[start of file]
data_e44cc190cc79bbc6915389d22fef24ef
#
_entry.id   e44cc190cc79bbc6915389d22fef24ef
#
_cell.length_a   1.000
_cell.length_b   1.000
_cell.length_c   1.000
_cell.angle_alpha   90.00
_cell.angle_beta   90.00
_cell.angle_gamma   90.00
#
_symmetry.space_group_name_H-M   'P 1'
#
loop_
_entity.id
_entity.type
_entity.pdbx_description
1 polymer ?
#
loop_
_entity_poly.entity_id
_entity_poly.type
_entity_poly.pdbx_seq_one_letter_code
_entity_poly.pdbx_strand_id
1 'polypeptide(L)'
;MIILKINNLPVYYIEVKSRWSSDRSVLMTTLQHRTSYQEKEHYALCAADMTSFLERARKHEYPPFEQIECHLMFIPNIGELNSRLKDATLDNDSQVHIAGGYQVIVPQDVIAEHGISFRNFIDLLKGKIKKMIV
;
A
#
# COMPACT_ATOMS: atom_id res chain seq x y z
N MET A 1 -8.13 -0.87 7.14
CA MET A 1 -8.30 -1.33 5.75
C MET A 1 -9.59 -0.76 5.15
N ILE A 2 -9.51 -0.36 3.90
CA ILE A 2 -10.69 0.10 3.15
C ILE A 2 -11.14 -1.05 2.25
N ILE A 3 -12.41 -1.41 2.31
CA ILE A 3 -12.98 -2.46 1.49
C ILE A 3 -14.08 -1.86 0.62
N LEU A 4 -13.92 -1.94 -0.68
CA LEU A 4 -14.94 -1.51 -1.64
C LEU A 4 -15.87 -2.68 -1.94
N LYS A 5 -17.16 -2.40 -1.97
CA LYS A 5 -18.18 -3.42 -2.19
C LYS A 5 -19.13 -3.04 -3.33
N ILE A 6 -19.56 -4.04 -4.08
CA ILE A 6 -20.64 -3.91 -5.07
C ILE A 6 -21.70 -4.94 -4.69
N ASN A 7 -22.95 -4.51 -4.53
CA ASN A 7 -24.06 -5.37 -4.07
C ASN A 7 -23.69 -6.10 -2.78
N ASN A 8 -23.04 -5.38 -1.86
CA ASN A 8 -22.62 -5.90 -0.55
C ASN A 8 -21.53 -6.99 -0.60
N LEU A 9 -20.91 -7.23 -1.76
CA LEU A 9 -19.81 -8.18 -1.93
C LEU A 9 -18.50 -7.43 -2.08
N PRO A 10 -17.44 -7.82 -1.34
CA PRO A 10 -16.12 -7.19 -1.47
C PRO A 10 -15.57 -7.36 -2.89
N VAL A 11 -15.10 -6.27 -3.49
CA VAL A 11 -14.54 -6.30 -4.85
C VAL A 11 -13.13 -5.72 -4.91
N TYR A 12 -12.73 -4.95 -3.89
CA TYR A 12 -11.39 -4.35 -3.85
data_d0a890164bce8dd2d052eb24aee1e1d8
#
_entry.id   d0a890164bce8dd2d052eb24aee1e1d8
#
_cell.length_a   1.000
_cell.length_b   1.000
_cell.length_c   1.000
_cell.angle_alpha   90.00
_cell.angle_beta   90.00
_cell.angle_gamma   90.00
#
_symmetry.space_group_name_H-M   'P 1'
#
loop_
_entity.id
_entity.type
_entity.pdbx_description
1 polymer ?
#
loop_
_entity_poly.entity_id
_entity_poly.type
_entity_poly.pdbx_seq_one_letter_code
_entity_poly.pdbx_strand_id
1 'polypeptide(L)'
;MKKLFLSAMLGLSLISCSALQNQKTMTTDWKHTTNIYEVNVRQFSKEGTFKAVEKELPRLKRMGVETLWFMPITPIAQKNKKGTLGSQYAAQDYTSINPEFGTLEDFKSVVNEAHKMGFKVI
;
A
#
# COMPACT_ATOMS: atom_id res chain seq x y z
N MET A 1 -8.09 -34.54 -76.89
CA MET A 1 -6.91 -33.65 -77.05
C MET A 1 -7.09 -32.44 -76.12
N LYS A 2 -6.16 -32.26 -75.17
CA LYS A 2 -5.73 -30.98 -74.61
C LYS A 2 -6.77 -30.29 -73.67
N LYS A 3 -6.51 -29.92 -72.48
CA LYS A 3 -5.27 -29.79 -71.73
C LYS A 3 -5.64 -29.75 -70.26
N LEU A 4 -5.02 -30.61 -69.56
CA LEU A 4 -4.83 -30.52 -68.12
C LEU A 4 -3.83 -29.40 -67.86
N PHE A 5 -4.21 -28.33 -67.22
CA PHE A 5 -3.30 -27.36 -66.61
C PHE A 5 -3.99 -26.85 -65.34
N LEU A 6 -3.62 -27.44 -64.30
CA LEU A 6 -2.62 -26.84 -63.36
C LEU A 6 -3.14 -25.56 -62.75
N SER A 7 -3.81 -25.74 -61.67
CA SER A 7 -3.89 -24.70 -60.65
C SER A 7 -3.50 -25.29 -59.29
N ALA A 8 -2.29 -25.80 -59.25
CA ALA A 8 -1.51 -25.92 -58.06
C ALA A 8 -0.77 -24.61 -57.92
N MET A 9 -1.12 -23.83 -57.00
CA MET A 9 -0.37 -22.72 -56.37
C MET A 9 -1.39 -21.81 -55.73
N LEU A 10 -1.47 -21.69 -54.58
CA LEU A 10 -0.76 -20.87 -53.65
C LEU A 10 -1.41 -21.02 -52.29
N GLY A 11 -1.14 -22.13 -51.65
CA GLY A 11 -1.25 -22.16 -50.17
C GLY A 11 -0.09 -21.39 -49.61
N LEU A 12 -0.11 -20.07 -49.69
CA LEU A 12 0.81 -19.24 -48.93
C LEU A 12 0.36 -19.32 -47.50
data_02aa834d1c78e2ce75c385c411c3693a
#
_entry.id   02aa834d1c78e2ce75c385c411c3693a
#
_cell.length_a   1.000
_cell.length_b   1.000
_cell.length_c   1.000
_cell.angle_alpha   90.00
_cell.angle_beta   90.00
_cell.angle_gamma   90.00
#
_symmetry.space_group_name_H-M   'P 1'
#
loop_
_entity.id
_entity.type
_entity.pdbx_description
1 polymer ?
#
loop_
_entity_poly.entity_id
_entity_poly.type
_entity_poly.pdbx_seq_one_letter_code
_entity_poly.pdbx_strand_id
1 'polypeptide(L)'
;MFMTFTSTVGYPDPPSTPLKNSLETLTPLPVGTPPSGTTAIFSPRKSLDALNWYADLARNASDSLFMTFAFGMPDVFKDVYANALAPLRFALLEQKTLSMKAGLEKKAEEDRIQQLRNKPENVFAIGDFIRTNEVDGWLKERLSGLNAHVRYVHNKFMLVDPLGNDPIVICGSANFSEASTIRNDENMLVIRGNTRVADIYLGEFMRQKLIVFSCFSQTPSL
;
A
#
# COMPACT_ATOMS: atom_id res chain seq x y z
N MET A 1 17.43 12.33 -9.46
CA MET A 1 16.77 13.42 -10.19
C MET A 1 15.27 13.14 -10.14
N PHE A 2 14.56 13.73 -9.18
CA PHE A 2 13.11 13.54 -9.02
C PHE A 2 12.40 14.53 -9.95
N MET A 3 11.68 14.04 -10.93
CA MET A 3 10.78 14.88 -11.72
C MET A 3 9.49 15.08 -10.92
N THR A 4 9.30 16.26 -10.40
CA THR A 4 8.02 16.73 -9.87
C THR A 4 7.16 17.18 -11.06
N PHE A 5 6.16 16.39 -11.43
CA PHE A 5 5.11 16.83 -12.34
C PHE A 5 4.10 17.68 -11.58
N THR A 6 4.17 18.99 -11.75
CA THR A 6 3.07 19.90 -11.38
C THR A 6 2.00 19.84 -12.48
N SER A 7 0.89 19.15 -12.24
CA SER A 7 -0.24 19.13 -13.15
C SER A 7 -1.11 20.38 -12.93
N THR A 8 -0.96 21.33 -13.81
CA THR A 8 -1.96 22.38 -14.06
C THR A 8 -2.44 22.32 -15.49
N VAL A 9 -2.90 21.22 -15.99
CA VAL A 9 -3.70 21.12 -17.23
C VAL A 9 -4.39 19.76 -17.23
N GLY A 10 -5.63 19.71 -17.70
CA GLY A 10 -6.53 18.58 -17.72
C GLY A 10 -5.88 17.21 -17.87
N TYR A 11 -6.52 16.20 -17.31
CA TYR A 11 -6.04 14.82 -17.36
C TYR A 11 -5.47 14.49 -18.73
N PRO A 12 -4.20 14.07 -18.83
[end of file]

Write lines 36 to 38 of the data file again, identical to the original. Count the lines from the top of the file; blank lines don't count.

C ILE A 2 -11.14 -1.05 2.25
N ILE A 3 -12.41 -1.41 2.31
CA ILE A 3 -12.98 -2.46 1.49